Send to

Choose Destination
J Clin Invest. 1973 Aug;52(8):1972-8.

Stimulation of human prolactin secretion by intravenous infusion of L-tryptophan.


Previous studies have demonstrated that the secretion of human prolactin is regulated primarily by factors that influence catecholamines of the hypothalamus. In an effort to identify other factors that may regulate prolactin secretion, the amino acid L-tryptophan, a precursor in the synthesis of serotonin, was infused into normal human volunteers. Intravenous infusion of L-tryptophan, 5-10 g over a 20 min period, but not equivalent amounts of 17 other amino acids, induced marked increases in serum prolactin concentrations in eight normal human volunteers. Increases of 20-200 ng/ml above the control level were observed with peak values at 20-45 min after initiation of the infusion. In addition, infusion of L-tryptophan was associated with decreases in serum concentrations of follicle-stimulating hormone (FSH), luteinizing hormone (LH), and thyrotropin in those subjects in whom the base-line serum hormone concentration was above the lower limits of assay detectability. No consistent change was observed in serum concentrations of growth hormone, cortisol, or glucose. Four subjects with juvenile diabetes demonstrated increases in serum prolactin values comparable with those observed in healthy individuals in response to infusions of L-tryptophan. Serum prolactin values in patients with surgically induced hypopituitarism were undetectable or deficient after infusion of 10 g of L-tryptophan. In this respect, infusion of L-tryptophan was equally effective in these subjects as the standard chlorpromazine stimulation test in identifying patients with hypopituitarism, indicating that the infusion of L-tryptophan may serve as a sensitive and reliable clinical test of prolactin secretory reserve. Further studies relating to the possible mechanism of action of L-tryptophan indicated that infusion of 5-hydroxytryptophan represents a much more potent stimulus for the secretion of prolactin and that premedication with the serotonin antagonist, methysergide maleate, serves to blunt the effect of L-tryptophan on prolactin secretion. These results support the concept that the effect of L-tryptophan on the secretion of human prolactin is mediated through its conversion to serotonin and are consistent with reported experimental observations that serotonin may participate in the reciprocal regulation of prolactin and gonadotropins.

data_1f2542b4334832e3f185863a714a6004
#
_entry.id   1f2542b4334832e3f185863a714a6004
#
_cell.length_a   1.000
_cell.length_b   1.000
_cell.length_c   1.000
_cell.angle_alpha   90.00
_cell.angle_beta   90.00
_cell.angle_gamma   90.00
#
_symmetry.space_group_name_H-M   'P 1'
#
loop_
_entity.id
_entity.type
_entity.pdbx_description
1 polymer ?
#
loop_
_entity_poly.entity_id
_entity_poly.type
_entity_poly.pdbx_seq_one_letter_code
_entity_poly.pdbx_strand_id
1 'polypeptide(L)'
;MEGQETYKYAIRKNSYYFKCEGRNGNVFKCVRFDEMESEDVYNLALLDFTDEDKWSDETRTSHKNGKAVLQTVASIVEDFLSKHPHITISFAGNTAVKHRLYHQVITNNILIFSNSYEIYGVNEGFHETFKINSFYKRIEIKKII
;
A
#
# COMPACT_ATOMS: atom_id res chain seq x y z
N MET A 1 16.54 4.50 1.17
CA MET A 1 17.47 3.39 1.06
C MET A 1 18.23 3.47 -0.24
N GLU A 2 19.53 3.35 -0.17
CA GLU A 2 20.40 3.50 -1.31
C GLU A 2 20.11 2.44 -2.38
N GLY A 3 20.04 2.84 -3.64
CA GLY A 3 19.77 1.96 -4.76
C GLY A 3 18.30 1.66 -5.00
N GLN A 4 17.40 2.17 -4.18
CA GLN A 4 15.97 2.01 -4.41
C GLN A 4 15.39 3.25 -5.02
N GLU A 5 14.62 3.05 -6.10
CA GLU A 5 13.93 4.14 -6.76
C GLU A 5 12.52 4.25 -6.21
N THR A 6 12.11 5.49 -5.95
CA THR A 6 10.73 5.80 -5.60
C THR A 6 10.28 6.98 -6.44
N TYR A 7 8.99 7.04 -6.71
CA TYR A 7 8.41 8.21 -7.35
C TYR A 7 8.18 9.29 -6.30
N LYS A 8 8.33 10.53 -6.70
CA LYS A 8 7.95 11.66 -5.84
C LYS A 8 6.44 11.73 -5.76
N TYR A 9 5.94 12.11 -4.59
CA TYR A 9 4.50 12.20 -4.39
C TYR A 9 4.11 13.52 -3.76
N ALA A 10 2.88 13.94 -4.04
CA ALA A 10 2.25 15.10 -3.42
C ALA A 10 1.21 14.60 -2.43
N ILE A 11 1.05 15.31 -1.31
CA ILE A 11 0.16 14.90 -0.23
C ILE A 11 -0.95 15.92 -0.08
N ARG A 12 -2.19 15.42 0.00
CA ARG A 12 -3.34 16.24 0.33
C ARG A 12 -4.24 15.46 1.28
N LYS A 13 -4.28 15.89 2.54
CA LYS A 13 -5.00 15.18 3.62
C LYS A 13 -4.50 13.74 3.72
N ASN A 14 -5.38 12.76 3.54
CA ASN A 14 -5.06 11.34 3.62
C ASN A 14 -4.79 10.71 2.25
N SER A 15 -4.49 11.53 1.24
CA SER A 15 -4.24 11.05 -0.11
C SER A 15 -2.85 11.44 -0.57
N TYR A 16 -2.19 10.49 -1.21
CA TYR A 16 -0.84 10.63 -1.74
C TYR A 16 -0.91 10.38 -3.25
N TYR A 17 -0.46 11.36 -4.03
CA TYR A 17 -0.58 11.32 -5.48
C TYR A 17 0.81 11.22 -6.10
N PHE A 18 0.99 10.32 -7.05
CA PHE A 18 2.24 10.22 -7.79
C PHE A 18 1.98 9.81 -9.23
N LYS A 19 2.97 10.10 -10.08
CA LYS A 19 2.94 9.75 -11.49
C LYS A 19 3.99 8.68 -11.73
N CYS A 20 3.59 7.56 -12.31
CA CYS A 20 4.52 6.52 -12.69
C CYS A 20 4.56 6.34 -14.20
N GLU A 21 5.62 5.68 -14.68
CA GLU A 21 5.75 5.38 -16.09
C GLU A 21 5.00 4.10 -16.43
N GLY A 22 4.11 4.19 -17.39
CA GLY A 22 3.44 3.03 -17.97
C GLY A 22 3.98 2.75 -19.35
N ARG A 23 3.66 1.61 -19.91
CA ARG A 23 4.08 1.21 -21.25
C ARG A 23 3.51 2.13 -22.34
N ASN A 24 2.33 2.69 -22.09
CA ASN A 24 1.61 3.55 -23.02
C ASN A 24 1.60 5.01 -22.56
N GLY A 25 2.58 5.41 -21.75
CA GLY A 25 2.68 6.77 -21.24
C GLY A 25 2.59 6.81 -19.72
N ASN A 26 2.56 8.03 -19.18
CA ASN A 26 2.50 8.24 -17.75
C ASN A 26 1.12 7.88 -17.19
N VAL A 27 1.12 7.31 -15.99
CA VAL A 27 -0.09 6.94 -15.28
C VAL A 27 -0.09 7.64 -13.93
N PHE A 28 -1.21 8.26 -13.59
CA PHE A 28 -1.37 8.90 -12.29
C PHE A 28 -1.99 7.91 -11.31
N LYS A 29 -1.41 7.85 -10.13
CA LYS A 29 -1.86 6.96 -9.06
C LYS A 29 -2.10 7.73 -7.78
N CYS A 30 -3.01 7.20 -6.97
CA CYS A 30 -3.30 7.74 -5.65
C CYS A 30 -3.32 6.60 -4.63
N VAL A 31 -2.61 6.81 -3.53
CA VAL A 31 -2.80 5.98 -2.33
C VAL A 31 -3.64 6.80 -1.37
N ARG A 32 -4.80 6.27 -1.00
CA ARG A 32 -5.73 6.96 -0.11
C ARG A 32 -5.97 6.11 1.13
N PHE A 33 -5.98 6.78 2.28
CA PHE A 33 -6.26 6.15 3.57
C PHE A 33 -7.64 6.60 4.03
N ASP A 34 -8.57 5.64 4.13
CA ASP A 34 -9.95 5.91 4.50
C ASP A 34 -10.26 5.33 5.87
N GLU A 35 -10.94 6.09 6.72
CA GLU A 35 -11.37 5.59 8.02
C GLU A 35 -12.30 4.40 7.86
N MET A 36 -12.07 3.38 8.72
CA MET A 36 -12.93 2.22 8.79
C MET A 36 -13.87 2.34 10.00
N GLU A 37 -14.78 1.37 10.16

[Indexed for MEDLINE]
Free PMC Article

Supplemental Content

Full text links

Icon for American Society for Clinical Investigation Icon for PubMed Central
Loading ...
Support Center